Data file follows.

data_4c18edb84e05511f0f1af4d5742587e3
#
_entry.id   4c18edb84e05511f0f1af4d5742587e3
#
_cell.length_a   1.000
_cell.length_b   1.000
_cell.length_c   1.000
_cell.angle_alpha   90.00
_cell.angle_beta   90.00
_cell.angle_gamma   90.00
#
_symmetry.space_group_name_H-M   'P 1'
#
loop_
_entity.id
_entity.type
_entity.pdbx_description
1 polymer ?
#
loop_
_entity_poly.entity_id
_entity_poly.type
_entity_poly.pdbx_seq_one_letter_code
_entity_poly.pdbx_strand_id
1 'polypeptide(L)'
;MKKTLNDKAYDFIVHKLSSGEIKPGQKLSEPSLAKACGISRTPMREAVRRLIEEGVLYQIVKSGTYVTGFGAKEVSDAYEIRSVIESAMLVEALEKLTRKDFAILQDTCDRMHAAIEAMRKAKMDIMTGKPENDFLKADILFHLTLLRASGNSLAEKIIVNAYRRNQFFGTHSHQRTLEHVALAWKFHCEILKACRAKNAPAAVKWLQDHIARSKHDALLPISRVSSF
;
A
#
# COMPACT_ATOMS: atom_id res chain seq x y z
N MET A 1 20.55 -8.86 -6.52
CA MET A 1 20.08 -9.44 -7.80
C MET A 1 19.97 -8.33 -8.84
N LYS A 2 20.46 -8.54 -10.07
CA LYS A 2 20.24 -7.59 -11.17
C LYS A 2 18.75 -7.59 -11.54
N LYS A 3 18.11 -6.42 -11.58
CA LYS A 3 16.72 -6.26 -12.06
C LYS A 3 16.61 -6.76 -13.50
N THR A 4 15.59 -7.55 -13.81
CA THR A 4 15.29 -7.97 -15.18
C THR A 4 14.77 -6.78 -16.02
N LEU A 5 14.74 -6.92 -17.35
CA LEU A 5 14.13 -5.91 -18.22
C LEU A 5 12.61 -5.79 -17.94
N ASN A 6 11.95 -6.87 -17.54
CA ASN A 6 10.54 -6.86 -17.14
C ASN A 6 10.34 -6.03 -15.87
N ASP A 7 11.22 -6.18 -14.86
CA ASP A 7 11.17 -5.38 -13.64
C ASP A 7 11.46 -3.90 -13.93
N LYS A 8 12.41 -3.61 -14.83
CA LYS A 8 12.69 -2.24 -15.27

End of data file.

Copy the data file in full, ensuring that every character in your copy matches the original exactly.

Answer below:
data_4c18edb84e05511f0f1af4d5742587e3
#
_entry.id   4c18edb84e05511f0f1af4d5742587e3
#
_cell.length_a   1.000
_cell.length_b   1.000
_cell.length_c   1.000
_cell.angle_alpha   90.00
_cell.angle_beta   90.00
_cell.angle_gamma   90.00
#
_symmetry.space_group_name_H-M   'P 1'
#
loop_
_entity.id
_entity.type
_entity.pdbx_description
1 polymer ?
#
loop_
_entity_poly.entity_id
_entity_poly.type
_entity_poly.pdbx_seq_one_letter_code
_entity_poly.pdbx_strand_id
1 'polypeptide(L)'
;MKKTLNDKAYDFIVHKLSSGEIKPGQKLSEPSLAKACGISRTPMREAVRRLIEEGVLYQIVKSGTYVTGFGAKEVSDAYEIRSVIESAMLVEALEKLTRKDFAILQDTCDRMHAAIEAMRKAKMDIMTGKPENDFLKADILFHLTLLRASGNSLAEKIIVNAYRRNQFFGTHSHQRTLEHVALAWKFHCEILKACRAKNAPAAVKWLQDHIARSKHDALLPISRVSSF
;
A
#
# COMPACT_ATOMS: atom_id res chain seq x y z
N MET A 1 20.55 -8.86 -6.52
CA MET A 1 20.08 -9.44 -7.80
C MET A 1 19.97 -8.33 -8.84
N LYS A 2 20.46 -8.54 -10.07
CA LYS A 2 20.24 -7.59 -11.17
C LYS A 2 18.75 -7.59 -11.54
N LYS A 3 18.11 -6.42 -11.58
CA LYS A 3 16.72 -6.26 -12.06
C LYS A 3 16.61 -6.76 -13.50
N THR A 4 15.59 -7.55 -13.81
CA THR A 4 15.29 -7.97 -15.18
C THR A 4 14.77 -6.78 -16.02
N LEU A 5 14.74 -6.92 -17.35
CA LEU A 5 14.13 -5.91 -18.22
C LEU A 5 12.61 -5.79 -17.94
N ASN A 6 11.95 -6.87 -17.54
CA ASN A 6 10.54 -6.86 -17.14
C ASN A 6 10.34 -6.03 -15.87
N ASP A 7 11.22 -6.18 -14.86
CA ASP A 7 11.17 -5.38 -13.64
C ASP A 7 11.46 -3.90 -13.93
N LYS A 8 12.41 -3.61 -14.83
CA LYS A 8 12.69 -2.24 -15.27